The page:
The picture on the front page of Monday's New York Times captured the essence of America's challenge in 2005: It showed the crew of a U.S. Navy helicopter handing out bottled water for poor villagers in a Muslim region of Indonesia that was devastated by the tsunami.
That image of American power solving problems, multiplied a thousand times over by similar acts of generosity, is the best antidote for our country's global difficulties. We talk often these days about an "exit strategy" from Iraq. But the truth is we need a better "entry strategy" into the lives and welfare of people around the globe. The way out of our current predicament, paradoxically, is to become more connected with the world, not less.
I hope President Bush realizes how much it matters that the world sees the American military handing out water bottles, rather than firing M-16s. By increasing U.S. aid for tsunami victims twentyfold over what the administration had first pledged, Bush seemed to be acknowledging that he blew it, initially. America may not have been "stingy," as a U.N. official charged, but the administration missed an opportunity to show the nation's generosity.
America's commitment needs to be dramatic, and intimate _ powerful enough to cut through thousands of hours of negative programming on al-Jazeera. Personally, I'm glad the president sent his brother Jeb to visit the stricken areas, and not because of his experience dealing with hurricanes as governor of Florida. I'm glad because in any culture, sending a member of your family is a personal way of saying that you care.
Americans think of themselves as an idealistic and generous people. So it's hard for us to understand that in recent years, much of the rest of the world has begun to form a different impression. Polls show that the United States is increasingly unpopular around the world _ regarded as arrogant, militaristic and selfish. The terrorist Osama bin Laden has gotten higher favorability ratings in some Muslim countries than President Bush.
An unpopular America has to seize every opportunity it can _ to "walk the walk" about our values, instead of just talking the talk. It's a moral duty, but it's also a national-security requirement. President Kennedy realized that America could counter communist-led insurgencies in the Third World best by making a dramatic commitment to improving the welfare of those in poverty. JFK's decision to create the Peace Corps was in some ways a showy bit of public diplomacy, but its core of idealism and commitment survives to this day.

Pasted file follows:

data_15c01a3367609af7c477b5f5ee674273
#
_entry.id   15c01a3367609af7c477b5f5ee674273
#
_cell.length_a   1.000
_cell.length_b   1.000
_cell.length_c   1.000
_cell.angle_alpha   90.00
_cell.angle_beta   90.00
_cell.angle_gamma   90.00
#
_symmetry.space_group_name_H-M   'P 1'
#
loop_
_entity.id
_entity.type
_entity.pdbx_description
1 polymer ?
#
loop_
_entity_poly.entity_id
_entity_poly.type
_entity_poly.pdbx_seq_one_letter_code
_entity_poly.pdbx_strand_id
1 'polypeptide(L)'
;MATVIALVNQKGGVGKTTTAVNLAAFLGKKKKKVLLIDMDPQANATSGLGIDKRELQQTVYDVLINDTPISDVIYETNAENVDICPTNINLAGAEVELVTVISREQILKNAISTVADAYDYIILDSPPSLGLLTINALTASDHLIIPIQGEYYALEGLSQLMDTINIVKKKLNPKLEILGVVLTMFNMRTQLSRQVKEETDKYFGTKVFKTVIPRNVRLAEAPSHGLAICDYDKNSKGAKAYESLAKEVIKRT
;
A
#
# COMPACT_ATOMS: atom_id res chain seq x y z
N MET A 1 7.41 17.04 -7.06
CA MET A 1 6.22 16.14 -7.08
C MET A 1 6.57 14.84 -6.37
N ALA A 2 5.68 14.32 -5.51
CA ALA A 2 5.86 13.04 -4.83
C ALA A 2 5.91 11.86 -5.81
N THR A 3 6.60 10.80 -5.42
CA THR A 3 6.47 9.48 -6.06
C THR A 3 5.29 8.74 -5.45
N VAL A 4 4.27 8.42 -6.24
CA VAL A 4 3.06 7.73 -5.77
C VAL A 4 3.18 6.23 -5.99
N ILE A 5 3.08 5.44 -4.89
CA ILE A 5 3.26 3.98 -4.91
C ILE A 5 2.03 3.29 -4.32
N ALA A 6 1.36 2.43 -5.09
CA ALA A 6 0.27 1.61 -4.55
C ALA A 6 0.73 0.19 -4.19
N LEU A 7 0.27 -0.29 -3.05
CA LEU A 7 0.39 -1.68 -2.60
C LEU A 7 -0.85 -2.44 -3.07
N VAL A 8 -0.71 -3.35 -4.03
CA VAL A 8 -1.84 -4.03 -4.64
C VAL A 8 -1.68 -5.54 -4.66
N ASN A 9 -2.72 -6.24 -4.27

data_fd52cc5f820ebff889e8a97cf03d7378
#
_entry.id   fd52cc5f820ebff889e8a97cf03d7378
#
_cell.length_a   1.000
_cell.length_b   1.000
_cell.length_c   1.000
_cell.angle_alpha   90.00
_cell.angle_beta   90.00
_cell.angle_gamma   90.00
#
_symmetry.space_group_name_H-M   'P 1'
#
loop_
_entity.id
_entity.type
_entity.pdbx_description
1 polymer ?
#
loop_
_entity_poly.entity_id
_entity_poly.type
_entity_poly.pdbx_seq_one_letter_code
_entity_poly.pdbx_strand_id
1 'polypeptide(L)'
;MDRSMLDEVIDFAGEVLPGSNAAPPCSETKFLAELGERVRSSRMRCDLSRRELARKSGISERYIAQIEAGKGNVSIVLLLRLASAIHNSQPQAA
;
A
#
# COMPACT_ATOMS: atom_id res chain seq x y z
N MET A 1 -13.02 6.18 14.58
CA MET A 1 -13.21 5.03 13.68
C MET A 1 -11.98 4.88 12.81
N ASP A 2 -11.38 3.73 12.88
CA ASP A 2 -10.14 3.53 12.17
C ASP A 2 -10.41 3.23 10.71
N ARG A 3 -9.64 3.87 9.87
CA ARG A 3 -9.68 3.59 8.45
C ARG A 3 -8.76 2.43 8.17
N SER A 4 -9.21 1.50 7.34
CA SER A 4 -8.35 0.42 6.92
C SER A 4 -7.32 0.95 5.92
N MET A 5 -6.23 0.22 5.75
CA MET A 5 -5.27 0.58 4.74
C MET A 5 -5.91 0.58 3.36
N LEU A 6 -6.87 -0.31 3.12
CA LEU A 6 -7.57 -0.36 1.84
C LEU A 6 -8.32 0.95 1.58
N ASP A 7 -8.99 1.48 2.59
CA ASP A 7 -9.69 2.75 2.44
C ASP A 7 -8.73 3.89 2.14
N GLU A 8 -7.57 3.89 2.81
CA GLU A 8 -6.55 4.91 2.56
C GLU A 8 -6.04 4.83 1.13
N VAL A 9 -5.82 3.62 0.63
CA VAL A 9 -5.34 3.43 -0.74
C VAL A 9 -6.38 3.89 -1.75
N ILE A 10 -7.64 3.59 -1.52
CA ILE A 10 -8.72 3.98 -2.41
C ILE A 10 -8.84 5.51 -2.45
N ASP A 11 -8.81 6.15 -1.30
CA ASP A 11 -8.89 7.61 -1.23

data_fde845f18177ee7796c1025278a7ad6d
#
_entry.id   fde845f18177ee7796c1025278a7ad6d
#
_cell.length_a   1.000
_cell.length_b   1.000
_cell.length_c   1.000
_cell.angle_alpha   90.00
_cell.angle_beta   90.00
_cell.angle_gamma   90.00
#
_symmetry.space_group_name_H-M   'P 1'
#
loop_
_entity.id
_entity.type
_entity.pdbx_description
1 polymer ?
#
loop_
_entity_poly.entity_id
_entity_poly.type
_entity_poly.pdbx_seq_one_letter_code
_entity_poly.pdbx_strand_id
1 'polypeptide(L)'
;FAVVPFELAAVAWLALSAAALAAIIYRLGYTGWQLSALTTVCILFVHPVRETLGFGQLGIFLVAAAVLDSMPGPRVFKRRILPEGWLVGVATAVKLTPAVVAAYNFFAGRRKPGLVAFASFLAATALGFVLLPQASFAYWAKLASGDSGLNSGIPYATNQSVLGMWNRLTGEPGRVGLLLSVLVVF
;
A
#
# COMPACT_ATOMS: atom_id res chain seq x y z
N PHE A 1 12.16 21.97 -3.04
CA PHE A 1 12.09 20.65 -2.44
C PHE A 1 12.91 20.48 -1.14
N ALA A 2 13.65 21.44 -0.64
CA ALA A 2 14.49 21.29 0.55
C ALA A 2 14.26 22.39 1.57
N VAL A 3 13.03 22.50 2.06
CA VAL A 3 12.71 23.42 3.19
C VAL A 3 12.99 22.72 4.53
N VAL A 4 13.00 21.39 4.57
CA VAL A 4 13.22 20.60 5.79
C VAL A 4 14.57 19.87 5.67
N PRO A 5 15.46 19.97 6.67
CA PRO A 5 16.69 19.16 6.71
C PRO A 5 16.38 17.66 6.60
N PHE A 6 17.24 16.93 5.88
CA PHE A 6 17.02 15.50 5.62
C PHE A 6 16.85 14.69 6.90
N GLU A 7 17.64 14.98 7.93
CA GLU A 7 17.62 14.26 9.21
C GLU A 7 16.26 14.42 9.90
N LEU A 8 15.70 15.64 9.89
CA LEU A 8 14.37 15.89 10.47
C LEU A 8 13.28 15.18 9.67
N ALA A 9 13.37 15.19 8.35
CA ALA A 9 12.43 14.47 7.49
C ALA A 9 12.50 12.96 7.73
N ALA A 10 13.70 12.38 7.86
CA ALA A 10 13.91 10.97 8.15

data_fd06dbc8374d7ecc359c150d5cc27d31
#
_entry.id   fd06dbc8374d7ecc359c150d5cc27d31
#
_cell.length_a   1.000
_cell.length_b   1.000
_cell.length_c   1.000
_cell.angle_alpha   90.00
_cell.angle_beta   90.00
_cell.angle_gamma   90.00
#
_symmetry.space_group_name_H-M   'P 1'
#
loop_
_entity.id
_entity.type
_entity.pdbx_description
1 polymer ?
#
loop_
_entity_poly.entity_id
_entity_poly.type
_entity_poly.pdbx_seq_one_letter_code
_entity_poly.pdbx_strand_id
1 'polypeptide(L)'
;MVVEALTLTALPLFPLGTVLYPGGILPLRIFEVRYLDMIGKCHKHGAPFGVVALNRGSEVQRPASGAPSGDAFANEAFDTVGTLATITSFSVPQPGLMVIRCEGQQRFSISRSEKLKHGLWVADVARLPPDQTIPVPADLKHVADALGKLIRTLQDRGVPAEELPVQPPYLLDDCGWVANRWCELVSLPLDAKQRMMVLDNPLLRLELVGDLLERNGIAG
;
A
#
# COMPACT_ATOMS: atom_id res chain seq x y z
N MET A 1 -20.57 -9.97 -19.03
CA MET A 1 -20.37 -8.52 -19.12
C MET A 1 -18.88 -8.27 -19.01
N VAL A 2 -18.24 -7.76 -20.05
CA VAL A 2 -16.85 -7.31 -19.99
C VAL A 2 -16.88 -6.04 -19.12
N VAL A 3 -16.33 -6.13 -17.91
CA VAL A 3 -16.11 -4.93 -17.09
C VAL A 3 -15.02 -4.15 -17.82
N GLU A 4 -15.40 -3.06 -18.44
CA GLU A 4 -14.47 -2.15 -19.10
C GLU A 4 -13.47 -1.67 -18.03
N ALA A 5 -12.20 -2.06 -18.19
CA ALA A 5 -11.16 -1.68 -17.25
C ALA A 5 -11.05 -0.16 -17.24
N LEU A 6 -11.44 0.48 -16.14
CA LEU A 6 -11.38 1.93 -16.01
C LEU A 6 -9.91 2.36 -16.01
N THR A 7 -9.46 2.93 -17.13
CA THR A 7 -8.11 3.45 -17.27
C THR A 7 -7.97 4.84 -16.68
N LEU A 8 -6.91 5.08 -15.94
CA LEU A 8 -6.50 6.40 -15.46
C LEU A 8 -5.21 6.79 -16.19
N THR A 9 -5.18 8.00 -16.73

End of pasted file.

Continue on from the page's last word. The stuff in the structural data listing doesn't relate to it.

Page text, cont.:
A similar mingling of moral purpose and pragmatic interests motivated the American missionaries who transformed the Arab world in the 19th century. They created American universities in Beirut, Cairo, Istanbul and other cities that, in turn, created a bedrock of goodwill that supported American power in that part of the world. I sometimes think the only thing that kept America going in the Arab world during the past 50 years was that nearly every influential Arab family _ Baathist bomb thrower or Bedouin oil sheik _ had a personal link to the American University of Beirut.
That's why the images of the U.S. military dispensing humanitarian aid are so important. They show a different American face. A friend sent me an e-mail this week with a Dec. 29 dispatch from the Pentagon's Armed Forces Press Service, detailing the quick response by the U.S. Pacific Command to the Dec. 26 tsunami. An aircraft carrier task force was immediately diverted from Hong Kong to the Gulf of Thailand, and a Marine expeditionary force in Guam for a port visit began steaming toward the Bay of Bengal. This is the sort of thing America is good at _ organizing the logistics to help people when trouble strikes. The more of it we do, the better and safer we'll be.
So here is a resolution for the New Year: Let's try to act as if every week brought a humanitarian crisis to the world's poor. The scale of the past week's devastation is stunning, but so is the slow, grinding toll of everyday disease and malnutrition. Let's give back to the world more of America's idealism, and less of its bombs and bullets. Let's try to live as if America's future security depends on our ability to connect with what we too often dismiss as "the rest of the world." Because, in fact, it does.
David Ignatius is a novelist and associate editor of the Washington Post. His e-mail address is davidignatiuswashpost.com.
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